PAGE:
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The worlds mountain ranges are the clearest manifestations of long-term deformation of the continental crust. As such they have attracted geological investigations for centuries. Throughout this long history of research a few keynote publications stand out. One of the most important is the Geological Surveys 1907 Memoir on The Geological Structure of the North-West Highlands of Scotland. The Memoir summarized some of the Geological Survey's finest work, and outlined many of the principles of field-based structural and tectonic analysis that have subsequently guided generations of geologists working in other mountain belts, both ancient and modern. The thematic set of 32 papers in this Special Publication celebrate the 100th anniversary of the 1907 Memoir by placing the original findings in both historical and modern contexts, and juxtaposing them against present-day studies of deformation processes operating not only in the NW Highlands, but also in other mountain belts.
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From the front cover illustration through the ensuing 846 pages of text this Special Publication is a celebration of the 100th anniversary of the publication of the 1907 Survey Memoir on The Geological Structure of the NW Highlands of Scotland by Peach and others. Weighing at 1.9 kg, it makes a hefty statement on your bookshelf (or in the future, megabytes of pdf download), comprising some 32 research and historical review papers written by 74 geoscientists who collectively acknowledge the tremendous contribution of the late nineteenth-century geological pioneers, Ben Peach and John Horne and co-workers.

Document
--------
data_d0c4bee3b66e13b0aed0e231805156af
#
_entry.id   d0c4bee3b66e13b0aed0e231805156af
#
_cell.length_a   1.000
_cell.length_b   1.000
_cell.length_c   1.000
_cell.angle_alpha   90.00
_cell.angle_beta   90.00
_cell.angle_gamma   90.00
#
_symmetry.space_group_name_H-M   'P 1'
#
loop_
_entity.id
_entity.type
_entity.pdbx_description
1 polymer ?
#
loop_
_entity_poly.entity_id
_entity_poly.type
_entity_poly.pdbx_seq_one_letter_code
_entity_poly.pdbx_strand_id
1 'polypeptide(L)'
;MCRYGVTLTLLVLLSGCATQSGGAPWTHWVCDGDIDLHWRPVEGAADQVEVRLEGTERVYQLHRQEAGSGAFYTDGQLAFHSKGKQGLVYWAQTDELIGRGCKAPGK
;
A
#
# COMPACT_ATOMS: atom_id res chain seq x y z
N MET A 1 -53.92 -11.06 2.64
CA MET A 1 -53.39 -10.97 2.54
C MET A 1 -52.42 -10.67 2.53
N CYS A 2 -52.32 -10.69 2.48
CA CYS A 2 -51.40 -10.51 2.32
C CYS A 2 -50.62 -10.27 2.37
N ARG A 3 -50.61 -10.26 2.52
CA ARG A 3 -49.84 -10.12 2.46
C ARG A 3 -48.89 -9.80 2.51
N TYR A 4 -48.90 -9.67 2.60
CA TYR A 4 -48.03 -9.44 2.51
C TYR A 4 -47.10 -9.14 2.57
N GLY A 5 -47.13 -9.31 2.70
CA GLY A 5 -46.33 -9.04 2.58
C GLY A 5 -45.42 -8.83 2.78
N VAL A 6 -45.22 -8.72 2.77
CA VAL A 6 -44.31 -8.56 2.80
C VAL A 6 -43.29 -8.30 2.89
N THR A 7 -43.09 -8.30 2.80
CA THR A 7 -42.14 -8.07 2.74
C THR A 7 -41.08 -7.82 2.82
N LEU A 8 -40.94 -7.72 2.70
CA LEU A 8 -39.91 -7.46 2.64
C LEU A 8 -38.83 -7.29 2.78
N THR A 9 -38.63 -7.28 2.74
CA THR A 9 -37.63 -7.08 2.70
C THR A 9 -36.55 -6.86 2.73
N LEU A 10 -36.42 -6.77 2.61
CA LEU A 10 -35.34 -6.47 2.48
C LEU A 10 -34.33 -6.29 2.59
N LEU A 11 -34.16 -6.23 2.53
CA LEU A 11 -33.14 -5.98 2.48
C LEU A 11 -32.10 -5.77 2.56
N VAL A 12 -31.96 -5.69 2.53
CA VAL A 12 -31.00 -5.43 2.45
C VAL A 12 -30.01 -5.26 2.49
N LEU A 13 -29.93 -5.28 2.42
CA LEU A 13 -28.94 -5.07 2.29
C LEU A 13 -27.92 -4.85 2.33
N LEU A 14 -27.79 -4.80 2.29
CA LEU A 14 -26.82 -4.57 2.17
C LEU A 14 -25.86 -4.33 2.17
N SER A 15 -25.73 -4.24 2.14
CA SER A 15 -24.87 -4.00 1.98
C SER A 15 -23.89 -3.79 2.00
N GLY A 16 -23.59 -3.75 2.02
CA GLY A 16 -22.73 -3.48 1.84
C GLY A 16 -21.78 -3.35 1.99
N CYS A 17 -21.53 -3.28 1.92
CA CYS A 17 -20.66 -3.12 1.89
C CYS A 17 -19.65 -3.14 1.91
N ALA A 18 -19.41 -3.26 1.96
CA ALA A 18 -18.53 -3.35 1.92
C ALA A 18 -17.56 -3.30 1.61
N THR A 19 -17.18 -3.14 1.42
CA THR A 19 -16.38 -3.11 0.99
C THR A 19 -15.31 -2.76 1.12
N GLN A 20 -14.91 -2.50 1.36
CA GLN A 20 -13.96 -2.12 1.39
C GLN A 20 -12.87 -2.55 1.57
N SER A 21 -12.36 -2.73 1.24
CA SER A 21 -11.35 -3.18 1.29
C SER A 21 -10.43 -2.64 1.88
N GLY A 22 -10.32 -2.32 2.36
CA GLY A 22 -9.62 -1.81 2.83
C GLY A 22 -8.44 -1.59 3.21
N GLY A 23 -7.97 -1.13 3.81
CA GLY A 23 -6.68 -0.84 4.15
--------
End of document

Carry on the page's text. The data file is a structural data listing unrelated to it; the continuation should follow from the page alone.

This is a volume aimed at the academic reader and, for many, will be something to dip in and out of.......
The compilers are to be congratulated. Co-ordinating the paper production and 48 referees involved must have been a labour of dedication and patience. For a text that celebrates the importance of field observation, the illustrations are a key element and with one or two minor disappointments for example, in a paper by S. White - the field shots and diagrams are first rate (e.g. Alsop et al.; Viola & Henderson). However, the inconsistent use of colour in the photomicrographs is frustrating at times.
Picking up this book may look and feel like a daunting challenge, but for any geologist interested in understanding the evolution of mountain belts it is an invaluable reference work delivering deeper insights with each visit. --Martin Smith British Geological Survey, Edinburgh
Review featured in Scottish Journal of Geology V48 2012
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Book Description Geological Society, 2010. Couverture rigide. Condition: Neuf. Seller Inventory # 9781862393004
Book Description Geological Society Of London, 2010. Condition: New. book. Seller Inventory # M1862393001
Book Description Geological Society of London, 2010. Hardcover. Condition: Brand New. 872 pages. 10.25x7.25x1.75 inches. In Stock. Seller Inventory # 1862393001